Let's split the problems into two categories, proximate and fundamental. It is easy to confuse the two categories or mix the problems of fundamental nature with those of proximate. Econoimc historians, in the pursuit of determining the causes of Britain's industrialisation have come up with several plausible explanations. I think we can use their framework to explain why Pakistan faces economic problems. I believe these factors are relevant in this case - Pakistan has not been able to take off from the low growth state for a while now. If I remember, it was a success story in the 1990s, but it could not sustain its high growth. In that sense, the country faces Malthusian straightjack.
Quality of Institutions. Every since North and Weingast (1989) claimed that Britain's take off in the eighteenth century was possile thanks to its Glorios Revolution when the Crown transferred much of its power to the Parliament. With this transformation, Britain was able to lift itsel from centuries of low growth state, first in the world. Does this give any explanation to why Pakistan faces the problems it has had for years. I would say it does. First. The quality of institutions is poor in Pakistan - rules of the game are not enforced properly. The political and social setting is not condcuive to growth - property rights are not secure, corruption is rampant, it is, possibly, institutionalised, and the presence of the rent seeking political elite obstructs the enforcement of rules. The necessary institutions have eveloved there, but they do not function in a way that permits growth. Daron Acemoglu (MIT) has successfully built on North's work, Acemoglu has a nice book on why nations fail. I would recommend you to read it.
Culture. Joel Mokyr has been putting the idea of 'cultural supremacy' in centrestage to explain the Industrial Revoltuion. I think his ideas could as well provide some explanation why Pakistan is facing problems. Historically, Mokyr believes, the beliefs, values, and preferences in society that are capable of changing behavior were a deciding factor in societal transformations. He goes on explaning what these transformations were and how they lead to the take off of Britain. Does Pakistan have the type of culture Mokyr is referring to, possible yes, but it is suppressed due to the presence of the issues outlined above in point 1. (will continue later)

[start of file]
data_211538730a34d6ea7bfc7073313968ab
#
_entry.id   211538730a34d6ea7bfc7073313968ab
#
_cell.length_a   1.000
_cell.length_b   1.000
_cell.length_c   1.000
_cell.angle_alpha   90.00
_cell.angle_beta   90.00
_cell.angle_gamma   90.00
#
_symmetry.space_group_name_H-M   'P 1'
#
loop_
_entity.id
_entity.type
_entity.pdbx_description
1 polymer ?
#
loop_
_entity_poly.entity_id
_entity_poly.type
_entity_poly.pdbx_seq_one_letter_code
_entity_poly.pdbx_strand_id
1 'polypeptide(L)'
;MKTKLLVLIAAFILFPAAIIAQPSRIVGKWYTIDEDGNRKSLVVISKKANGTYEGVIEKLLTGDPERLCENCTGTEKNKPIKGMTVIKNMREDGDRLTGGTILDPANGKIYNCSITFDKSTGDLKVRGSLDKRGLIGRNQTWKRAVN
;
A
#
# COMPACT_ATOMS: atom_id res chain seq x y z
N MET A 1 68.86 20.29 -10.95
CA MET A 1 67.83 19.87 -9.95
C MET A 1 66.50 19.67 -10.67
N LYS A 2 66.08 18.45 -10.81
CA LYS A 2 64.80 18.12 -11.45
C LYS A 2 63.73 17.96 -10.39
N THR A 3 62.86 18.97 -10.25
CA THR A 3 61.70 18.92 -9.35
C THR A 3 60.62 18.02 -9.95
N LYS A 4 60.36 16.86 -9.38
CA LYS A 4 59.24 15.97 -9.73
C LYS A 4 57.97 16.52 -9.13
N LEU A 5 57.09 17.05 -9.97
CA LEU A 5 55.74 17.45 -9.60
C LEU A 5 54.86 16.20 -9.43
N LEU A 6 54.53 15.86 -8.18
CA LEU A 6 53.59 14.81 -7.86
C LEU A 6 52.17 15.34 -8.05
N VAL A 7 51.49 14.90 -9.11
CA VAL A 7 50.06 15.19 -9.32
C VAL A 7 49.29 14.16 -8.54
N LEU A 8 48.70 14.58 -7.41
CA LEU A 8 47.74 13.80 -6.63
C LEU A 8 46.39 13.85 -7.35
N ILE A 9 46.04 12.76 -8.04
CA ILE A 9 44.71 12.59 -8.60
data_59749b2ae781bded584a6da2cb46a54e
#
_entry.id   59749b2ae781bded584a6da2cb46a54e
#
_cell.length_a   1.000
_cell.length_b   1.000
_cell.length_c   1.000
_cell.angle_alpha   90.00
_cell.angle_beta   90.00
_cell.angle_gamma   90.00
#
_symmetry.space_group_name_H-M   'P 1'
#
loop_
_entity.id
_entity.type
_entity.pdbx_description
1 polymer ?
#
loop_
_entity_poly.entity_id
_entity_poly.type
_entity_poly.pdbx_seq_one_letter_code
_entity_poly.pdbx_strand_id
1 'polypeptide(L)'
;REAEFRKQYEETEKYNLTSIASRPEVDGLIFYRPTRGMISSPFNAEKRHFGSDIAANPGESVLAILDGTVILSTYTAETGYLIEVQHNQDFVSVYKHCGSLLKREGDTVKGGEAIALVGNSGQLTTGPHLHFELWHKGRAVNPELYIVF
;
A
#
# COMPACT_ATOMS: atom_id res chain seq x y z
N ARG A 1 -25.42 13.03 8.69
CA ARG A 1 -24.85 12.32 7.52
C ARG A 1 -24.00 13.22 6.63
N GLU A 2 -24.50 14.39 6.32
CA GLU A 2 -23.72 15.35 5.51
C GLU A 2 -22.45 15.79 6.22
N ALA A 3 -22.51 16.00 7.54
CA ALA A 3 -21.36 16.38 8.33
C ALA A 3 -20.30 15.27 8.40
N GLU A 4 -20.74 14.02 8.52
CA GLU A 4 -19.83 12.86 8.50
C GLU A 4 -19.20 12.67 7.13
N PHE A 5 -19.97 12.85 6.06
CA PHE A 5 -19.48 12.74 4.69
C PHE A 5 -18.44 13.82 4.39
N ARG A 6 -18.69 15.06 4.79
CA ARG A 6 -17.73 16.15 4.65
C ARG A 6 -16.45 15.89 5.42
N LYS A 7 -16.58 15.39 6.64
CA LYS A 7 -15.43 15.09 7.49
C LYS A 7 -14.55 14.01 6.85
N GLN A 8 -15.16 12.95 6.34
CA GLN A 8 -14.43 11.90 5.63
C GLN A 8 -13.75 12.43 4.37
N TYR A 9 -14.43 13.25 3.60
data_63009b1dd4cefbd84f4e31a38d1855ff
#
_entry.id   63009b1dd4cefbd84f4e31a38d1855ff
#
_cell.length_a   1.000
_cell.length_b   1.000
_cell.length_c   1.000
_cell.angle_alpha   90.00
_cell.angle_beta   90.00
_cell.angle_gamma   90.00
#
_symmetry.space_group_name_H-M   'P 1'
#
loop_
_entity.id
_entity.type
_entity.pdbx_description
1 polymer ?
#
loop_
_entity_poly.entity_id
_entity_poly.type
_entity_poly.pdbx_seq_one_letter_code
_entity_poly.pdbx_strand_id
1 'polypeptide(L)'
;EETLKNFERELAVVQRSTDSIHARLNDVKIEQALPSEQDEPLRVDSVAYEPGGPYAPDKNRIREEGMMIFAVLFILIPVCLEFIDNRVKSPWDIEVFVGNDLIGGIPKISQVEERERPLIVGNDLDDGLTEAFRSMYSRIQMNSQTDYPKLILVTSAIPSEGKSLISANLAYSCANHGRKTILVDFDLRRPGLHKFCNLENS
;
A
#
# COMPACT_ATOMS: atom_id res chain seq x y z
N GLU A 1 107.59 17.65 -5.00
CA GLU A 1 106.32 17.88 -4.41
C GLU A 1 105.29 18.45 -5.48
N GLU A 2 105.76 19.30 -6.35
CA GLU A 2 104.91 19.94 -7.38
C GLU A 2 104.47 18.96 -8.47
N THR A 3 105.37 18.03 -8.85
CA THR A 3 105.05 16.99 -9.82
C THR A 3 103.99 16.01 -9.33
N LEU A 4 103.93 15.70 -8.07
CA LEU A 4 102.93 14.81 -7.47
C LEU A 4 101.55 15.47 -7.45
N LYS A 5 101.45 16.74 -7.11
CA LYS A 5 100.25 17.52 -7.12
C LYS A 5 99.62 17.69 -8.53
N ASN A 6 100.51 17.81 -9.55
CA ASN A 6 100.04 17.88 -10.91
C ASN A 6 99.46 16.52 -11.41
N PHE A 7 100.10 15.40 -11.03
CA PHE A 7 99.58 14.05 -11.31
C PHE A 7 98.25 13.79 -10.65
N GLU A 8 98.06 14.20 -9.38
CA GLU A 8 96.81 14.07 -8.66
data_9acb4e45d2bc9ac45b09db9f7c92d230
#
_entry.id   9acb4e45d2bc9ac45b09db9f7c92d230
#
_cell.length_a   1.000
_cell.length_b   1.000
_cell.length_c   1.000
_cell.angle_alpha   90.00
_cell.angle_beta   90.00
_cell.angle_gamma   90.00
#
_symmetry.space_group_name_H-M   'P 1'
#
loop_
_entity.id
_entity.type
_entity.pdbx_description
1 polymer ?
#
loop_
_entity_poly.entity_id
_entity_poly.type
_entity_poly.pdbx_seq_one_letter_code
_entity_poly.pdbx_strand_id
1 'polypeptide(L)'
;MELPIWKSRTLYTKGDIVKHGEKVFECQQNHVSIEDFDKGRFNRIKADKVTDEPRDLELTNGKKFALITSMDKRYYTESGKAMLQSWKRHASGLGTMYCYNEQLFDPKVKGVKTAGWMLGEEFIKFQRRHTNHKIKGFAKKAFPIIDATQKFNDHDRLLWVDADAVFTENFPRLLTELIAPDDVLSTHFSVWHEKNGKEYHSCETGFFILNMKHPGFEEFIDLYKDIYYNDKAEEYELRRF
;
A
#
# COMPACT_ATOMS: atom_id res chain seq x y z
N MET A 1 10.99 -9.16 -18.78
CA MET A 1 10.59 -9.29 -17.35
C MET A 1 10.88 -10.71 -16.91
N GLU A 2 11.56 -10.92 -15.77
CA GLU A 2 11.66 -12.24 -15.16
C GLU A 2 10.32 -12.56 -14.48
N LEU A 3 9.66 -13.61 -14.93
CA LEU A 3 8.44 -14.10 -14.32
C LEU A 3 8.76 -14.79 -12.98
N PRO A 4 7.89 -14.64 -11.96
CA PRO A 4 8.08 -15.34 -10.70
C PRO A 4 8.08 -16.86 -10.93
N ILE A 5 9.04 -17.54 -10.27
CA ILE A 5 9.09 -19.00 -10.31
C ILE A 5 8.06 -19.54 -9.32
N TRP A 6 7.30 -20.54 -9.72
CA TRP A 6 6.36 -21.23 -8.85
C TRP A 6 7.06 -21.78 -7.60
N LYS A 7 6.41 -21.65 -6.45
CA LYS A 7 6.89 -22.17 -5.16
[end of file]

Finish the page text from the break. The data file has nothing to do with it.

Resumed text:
Ideology/Religion. Pakistan is a hotspot of religious conflicts. The conflicts are not between religions but within religions. Tribes fighting tribes and depriving the young generation from education (girls and women especially). Such a culture suppresses innovation and discourages innovative behaviour. There is a growing literature on the role of religion in economic growth. Consensus has not been achieved as in other areas, but the papers look into catholicism vs. protestant vs. anglican vs. bhuddism vs. islam vs. judaism etc. vs. growth. It is probably not possible to quanitify religion's role in growth precisely. There is a misconception that religion suppresses innovation. Some papers point at the events of the past, there have been many including the locking up of Galileo for his claims about solar system which we today know were true. Pakistan is an Islamic country (in fact, it is Islamic Replublic of Pakistan). Does Islam hinder growth there? The facts point at No. Islam, like any other religions, promotes peace, grwoth and wellbeing but people adhering to Islam do not follow the teachings correctly. Economic historians agree that during the time of Abbasid Caliphate, Muslims had their golden age. It would not be an exaggeration if I claim that muslims were the only people making progress in all aspects of life at the time. Much of the World was in turmoil (Europeans had not seen a long lasting peace until nineteenth century, spurts of wars hindered growth for a long time). Exceptions could be given to the nations of the Far East (China). So, what is the issue here, it is surely the individuals and groups wages conflicts between various religios factions. These acts do not promote growth.
The other factors (i.e. low investment, human capital, terrorism, etc.) causing the problems are generally proximate.
(I will add more as soon as I have time)